Stanislav Libenský was born in 1921 and was the son of a metal smith. He studied painting and glassmaking at Novy Bor and Zelezny Brod in the 1930’s. He went onto study under Professor Jaroslav Holecek. For some time after he taught at Novy Bor and worked as a designer of glassworks. Libenský went on to attend the Secondary School of Art and the Academy of Applied Arts in Prague. Jaroslavá Bryctova attended the Prague School of Applied Arts and the the Academy of fine Arts in Prague. It was helpful that her father was the co-founder of the glassmaking school at Zelezny Brod. By 1947 she was making cast glass sculpture that would become the hallmark of their collaborative efforts.
Jaroslav Bryctová and Stanislav Libenský began cooperating together in 1955 and were married in 1963. Libenský was the painter and educator and Bryctova the sculptor with knowledge of factory casting. He painted and sketched the designs while she made the clay models and oversaw the casting. From the beginning it was a perfect fit, each complemented the other with their own unique set of talents and strengths.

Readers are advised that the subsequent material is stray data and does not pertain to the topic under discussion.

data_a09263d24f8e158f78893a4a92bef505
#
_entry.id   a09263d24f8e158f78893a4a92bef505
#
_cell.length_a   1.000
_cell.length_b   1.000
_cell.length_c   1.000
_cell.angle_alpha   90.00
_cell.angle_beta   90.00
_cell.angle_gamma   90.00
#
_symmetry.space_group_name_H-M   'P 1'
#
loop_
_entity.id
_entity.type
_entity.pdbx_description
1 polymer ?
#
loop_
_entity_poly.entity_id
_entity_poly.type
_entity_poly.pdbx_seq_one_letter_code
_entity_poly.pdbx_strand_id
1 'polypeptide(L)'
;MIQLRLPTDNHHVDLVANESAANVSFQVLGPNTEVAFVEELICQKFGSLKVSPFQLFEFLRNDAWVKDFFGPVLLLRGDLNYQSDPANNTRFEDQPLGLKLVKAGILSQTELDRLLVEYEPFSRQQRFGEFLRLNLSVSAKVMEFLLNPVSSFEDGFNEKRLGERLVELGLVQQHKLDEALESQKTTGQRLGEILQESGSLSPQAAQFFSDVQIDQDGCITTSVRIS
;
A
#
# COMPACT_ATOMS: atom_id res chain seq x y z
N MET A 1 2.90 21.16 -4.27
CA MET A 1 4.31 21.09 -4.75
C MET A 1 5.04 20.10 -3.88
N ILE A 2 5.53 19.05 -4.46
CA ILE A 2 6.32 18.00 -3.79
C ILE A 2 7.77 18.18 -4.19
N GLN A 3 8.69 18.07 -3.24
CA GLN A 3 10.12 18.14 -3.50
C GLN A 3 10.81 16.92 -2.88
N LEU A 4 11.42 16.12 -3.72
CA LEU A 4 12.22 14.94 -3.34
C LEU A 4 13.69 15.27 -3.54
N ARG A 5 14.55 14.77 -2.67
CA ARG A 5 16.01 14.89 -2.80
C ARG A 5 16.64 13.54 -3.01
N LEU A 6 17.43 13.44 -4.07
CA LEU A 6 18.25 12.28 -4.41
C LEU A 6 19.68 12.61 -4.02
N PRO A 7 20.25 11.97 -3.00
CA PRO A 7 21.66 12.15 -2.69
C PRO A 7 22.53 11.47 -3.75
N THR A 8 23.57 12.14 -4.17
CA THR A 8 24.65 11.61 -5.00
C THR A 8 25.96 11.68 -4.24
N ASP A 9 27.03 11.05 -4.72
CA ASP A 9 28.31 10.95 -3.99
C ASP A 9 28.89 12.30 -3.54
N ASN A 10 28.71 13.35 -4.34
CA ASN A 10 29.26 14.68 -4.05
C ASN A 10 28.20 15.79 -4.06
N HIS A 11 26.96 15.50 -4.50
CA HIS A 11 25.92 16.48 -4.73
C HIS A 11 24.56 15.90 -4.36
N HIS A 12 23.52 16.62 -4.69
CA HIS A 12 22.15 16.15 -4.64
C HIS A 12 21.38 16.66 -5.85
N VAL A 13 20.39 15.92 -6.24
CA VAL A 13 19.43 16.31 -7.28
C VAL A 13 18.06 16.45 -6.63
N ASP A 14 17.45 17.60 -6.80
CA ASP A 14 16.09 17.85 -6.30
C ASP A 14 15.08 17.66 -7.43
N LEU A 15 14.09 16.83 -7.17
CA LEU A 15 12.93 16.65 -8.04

Remarkably during the trying years of communist occupation, the Libenský’s received state support to enable them to create monumental works in glass. Perhaps the first true “Fine Art” sculptures in glass. As exemplified by their large scale sculptures a the World’s Fair in Brussels 1958, Expo 67 in Montreal and the “River of Life” in Oscala 1979 which was 22 meters long, 4.5 meters high and consisted of 200 reliefs. Throughout the 1970’s and 80’s this intense team completed a number of important monumental works including the impressive installation at the Corning Museum of Glass (1978-1980). At the end of the communist regime, the Libenský’s created their own independent works and had their first exhibition in the US at Habatat Galleries in 1982. They are now in many museum, private and public collections around the world.